Farming Magazine - May, 2008
N.Y. Maple: Photos, Food and More
The New York State Maple Producers Association is
looking for members to share their photography talents, and help promote
the industry at the same time.
A contest has been launched to gather photographs for
the association’s Web site and advertising efforts, primarily for the
2009 Maple Weekend.
The winning photographer will be awarded free
participation in the 2009 Maple Weekend.
As you get ready for the upcoming season, and
throughout the season, keep your cameras ready, take pictures—and
take lots of them. You never know when that winning photo opportunity will
present itself. Some ideas: kids working in the
woods around the sugar house and sampling the good stuff; animals hauling
sap; visitors enjoying themselves; and workers putting up tubing, gathering
sap or boiling syrup.
You must be a member of the NYSMPA to qualify.
Download a photo entry form from the association’s Web site. All
entries must be in color. Both digital files and 35mm prints will be
accepted. The entry deadline is May 1.
NYSMPA will have all rights to photos entered and may
use any of them in its publications or on the Web site. Photographers will
be given credit for their work if requested with the submission.
Visit the New York State Maple Producers
Association Web site at www.nysmaple.com.
Confections Notebook available
The New York State Maple Producers Association office
has copies of the “New York State Maple Confections Notebook, Making
Quality Maple Confections & Value-Added Workshops” on sale at a
reduced price of $20.
The 215-page guide leads a reader through topics such
as the chemistry of maple syrup, crystallization, making maple cream, pricing confections, equipment information and
regulations. Charts, graphics and photographs
are used throughout to illustrate the subjects discussed.
The Confections Notebook was prepared by the Cornell
Maple Program, Cornell Cooperative Extension, Sustainable Agriculture
Research and Education and the New York State Farm Viability Institute.
To purchase a copy, contact Pam Bianco-Dennis at
607-535-9790 or email@example.com.
Maple recipes to be included in new cookbook
Recipes featuring maple syrup are expected to be
included in a cookbook being created by the New York Wine & Grape
The foundation is headquartered at the New York Wine
& Culinary Center in Canandaigua in Ontario County. Chefs at the
Culinary Center will be participating in the project.
The New York State Maple Producers Association was
contacted for its help in selecting recipes that use maple syrup as a main
The cookbook, to be called “Taste of New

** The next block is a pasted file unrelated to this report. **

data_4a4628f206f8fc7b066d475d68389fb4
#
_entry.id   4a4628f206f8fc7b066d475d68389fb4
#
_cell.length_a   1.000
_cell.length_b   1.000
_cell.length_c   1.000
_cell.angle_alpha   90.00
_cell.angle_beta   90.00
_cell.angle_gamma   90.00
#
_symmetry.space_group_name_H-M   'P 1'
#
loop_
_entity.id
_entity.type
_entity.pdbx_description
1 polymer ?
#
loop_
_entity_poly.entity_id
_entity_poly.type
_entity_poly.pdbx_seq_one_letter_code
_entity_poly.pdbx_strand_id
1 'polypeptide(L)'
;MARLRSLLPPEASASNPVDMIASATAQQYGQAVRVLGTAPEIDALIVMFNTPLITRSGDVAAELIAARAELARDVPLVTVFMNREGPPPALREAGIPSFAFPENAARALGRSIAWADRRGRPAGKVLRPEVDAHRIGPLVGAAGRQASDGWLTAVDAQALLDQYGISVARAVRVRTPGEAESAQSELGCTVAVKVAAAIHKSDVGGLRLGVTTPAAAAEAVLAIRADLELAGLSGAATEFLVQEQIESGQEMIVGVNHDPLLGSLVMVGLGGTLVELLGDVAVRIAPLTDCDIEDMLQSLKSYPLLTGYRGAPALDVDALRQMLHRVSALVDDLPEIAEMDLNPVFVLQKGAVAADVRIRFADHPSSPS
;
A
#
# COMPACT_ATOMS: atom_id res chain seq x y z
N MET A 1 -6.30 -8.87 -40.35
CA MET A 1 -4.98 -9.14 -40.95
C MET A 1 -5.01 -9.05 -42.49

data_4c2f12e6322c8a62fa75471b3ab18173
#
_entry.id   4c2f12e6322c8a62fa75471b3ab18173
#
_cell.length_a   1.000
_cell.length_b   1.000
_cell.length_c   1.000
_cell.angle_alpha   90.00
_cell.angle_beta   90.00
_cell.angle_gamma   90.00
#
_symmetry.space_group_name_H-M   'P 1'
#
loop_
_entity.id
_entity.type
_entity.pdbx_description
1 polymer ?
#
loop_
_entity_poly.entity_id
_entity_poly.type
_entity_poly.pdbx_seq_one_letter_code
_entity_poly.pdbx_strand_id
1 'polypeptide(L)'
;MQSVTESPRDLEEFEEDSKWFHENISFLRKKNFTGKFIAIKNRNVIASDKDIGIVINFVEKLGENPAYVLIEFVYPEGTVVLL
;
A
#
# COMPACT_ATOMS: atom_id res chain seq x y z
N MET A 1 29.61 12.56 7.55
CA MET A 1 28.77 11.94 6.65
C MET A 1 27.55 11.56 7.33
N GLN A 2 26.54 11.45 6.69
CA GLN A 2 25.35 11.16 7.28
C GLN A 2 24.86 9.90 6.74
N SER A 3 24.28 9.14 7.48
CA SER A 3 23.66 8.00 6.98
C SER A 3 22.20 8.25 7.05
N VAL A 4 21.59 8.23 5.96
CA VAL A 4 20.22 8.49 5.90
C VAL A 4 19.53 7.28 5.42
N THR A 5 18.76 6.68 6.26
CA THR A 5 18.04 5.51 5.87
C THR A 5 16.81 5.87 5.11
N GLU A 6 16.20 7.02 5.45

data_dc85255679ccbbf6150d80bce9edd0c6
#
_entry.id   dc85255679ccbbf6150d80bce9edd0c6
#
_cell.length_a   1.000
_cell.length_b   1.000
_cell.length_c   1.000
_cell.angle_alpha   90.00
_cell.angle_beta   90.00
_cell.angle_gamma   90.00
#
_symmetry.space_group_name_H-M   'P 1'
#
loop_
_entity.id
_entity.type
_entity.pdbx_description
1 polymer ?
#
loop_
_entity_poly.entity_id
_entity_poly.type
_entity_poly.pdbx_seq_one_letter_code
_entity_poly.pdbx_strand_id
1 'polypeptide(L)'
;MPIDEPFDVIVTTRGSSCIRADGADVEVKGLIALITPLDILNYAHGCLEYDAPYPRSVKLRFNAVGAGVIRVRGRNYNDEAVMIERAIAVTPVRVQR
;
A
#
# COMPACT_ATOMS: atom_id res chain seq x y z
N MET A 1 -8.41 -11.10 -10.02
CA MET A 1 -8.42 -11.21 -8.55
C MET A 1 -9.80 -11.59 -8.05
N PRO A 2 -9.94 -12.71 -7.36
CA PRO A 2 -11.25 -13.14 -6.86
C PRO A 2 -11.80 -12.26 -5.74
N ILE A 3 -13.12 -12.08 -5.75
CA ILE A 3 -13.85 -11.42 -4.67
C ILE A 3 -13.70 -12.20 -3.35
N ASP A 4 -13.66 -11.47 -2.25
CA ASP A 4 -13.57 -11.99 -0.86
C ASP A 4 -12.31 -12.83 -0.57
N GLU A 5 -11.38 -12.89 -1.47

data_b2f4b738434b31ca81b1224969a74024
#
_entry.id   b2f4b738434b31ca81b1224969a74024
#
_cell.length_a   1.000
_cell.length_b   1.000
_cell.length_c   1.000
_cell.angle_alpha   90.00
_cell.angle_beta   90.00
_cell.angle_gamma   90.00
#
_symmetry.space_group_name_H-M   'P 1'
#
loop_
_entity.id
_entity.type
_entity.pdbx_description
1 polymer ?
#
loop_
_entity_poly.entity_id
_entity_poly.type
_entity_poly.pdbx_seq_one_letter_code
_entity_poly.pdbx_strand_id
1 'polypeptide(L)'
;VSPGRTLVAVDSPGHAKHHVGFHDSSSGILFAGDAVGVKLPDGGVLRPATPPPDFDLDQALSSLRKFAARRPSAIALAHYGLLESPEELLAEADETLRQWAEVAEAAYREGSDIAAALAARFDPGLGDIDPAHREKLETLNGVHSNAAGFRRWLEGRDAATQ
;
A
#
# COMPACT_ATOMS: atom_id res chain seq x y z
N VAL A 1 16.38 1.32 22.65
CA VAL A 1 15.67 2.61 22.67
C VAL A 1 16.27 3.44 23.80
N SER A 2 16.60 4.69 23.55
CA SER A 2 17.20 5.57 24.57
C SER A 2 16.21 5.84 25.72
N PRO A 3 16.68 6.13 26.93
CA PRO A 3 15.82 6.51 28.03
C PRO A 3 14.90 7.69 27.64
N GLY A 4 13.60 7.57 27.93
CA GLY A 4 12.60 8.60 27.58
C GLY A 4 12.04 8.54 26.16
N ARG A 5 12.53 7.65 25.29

York,” puts New York foods in the spotlight. It will encourage the
consumer to buy and cook with New York products and to “appreciate
the riches found right here in New York’s fields, forests, streams
and seashores,” according to the foundation.
The cookbook will be sold at the New York Wine &
Culinary Center and elsewhere, with proceeds helping to support programs
promoting New York products at the Center.
Would you tap public trees?
The trees on the more than 300,000 acres owned by New
York State could be a great resource for the maple industry, and the New
York State Maple Producers Association wants to
know if you’re interested in taking your taps there. As demand grows
for pure NYS maple products, producers are looking for new sources of sap.
Dave Forness, principal forester with the Department
of Environmental Conservation in Albany, says DEC does have the authority
to enter into forest product sale contracts for tapping under a law that
has been in place for years. Even though some limited taping with buckets
has been allowed over the years, DEC staffing constraints, as well as some
other issues, have prevented the DEC from entering into leases for sap
The New York State Maple Producers Association would
like to how many producers would be interested in tapping trees on public
lands, as permitted. Interest will determine if this is an issue that
should be pursued. The New York Department of Agriculture and Markets and
NYS Farm Bureau have expressed their willingness to support the Association
in its efforts to explore options for access to this new resource.
In Vermont, the U.S. Forest Service permits tapping
maple trees in some sections of the federally owned Green Mountain National
Forest. Five producers have obtained and are operating tapping permits
there presently. The Forest Service has shared its tapping guidelines with
the association, and if the NYS DEC permitting option is pursued, these
guidelines will be used as a starting point for a rule-making discussion
with the state agency, NYSMPA Executive Director Mary Jeanne Packer said.
If you are interested in this issue, contact Packer at